Tranport secretary’s speech on changing the way airspace is used
Secretary of State for Transport Chris Grayling gave a speech in London this week describing how changing the way airspace is used will benefit passengers, the environment and the economy.
The full text of the speech can be found on the Department for Transport website and is reproduced below:
It’s a pleasure to join you for tonight’s dinner.
It’s also a welcome opportunity for me to talk a little about the progress we’ve made on aviation during my first 6 months as Transport Secretary.
As many of you will know, this is a job that I’ve always wanted to do.
In my first 6 months I’ve already had the pleasure of meeting many people in this room, in what’s been a very exciting time for aviation.
One of my first acts as Secretary of State was to make a long awaited big decision: giving London City Airport the opportunity to expand .
And this is a government prepared to make other big decisions – including the location on aviation expansion in the south-east, recommending a third runway at Heathrow .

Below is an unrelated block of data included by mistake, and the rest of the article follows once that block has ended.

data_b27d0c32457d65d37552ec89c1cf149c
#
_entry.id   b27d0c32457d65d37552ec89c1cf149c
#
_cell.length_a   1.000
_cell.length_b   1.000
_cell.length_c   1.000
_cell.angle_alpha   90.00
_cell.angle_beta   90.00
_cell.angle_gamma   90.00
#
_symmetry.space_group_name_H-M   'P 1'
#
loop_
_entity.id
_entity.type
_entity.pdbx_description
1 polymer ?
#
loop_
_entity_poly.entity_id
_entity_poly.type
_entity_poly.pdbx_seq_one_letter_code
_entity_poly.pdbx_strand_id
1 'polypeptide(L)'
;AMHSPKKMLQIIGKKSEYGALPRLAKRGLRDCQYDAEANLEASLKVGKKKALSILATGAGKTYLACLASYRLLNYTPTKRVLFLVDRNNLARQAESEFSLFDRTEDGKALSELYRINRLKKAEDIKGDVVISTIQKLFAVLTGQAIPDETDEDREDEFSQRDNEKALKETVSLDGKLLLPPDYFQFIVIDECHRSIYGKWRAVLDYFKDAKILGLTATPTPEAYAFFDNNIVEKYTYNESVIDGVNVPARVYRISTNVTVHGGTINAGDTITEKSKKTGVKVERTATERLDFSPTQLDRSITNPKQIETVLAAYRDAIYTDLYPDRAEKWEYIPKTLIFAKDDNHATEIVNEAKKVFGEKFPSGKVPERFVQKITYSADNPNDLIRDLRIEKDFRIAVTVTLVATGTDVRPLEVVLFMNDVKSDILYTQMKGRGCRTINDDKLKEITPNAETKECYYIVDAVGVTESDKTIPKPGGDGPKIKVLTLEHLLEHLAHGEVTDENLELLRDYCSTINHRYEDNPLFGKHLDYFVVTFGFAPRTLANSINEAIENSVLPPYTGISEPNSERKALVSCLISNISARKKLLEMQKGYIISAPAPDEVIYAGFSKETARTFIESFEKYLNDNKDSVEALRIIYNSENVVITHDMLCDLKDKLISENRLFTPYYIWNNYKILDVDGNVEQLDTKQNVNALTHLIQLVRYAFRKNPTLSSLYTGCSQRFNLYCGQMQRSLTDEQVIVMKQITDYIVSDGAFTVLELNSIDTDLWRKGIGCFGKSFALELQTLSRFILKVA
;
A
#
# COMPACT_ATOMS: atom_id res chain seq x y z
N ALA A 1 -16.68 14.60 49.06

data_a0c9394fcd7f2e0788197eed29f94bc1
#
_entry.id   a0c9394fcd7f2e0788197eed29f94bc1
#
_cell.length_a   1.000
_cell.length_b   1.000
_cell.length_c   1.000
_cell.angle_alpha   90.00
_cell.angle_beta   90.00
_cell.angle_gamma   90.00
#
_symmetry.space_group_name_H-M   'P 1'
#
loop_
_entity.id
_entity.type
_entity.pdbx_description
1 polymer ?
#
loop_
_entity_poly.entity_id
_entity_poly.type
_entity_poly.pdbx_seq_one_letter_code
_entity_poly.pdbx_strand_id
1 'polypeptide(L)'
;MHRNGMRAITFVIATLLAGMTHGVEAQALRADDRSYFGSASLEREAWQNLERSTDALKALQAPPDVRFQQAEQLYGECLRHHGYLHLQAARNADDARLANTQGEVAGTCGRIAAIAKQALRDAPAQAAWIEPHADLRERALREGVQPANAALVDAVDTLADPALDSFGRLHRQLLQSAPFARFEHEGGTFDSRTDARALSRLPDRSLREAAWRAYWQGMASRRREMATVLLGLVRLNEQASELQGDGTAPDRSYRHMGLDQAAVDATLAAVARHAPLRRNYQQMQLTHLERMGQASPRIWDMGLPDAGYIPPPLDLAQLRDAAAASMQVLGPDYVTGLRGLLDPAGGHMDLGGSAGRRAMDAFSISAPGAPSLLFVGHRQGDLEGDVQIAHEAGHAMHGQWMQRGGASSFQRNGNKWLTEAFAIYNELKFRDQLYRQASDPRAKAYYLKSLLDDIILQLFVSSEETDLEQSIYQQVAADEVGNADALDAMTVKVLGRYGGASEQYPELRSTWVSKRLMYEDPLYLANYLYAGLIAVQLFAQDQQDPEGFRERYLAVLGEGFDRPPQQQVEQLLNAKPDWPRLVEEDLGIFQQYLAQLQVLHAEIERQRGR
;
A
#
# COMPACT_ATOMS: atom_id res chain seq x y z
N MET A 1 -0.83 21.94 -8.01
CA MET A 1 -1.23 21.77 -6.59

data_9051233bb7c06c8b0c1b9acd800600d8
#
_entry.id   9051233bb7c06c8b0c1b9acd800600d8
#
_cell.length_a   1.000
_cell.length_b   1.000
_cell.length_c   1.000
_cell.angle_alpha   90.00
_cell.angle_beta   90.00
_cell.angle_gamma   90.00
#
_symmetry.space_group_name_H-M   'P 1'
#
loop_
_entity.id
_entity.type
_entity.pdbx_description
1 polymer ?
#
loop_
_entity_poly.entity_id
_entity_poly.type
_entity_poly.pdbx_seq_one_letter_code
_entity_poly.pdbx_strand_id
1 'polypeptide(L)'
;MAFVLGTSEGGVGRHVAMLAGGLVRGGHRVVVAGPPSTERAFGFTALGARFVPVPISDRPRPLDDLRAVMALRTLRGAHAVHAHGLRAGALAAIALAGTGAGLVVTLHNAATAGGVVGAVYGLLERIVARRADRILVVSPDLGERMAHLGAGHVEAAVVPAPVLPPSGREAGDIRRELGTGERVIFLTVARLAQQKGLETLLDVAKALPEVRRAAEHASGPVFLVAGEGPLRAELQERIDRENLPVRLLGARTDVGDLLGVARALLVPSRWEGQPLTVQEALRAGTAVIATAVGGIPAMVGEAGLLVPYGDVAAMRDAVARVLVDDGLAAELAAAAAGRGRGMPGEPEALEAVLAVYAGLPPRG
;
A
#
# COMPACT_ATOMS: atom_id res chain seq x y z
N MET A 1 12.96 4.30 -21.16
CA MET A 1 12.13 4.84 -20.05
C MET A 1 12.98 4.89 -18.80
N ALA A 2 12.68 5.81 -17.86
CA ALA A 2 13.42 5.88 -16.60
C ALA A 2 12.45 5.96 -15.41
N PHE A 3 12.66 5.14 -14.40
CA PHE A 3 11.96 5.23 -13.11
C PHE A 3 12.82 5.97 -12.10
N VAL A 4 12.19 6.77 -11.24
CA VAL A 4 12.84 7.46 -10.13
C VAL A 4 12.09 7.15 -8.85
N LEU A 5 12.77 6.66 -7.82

More on that later.
Because I’d like to start by saying a few words about Brexit.
I understand that you are keen to hear exactly what Brexit will entail for the airline industry.
My priority right now is to secure the right deal for airlines following negotiations with the rest of the EU.
At the same time, I will be working alongside the Prime Minister and my colleagues in the Cabinet to provide as much clarity as possible, as early as possible.
It was in that spirit that Theresa May used her speech last week to make clear our intention to have an open trading relationship with the EU when we leave.
We will be pushing for a new, comprehensive, free trade agreement, giving us the best possible access to the single market.
We also want the best possible access to European aviation markets.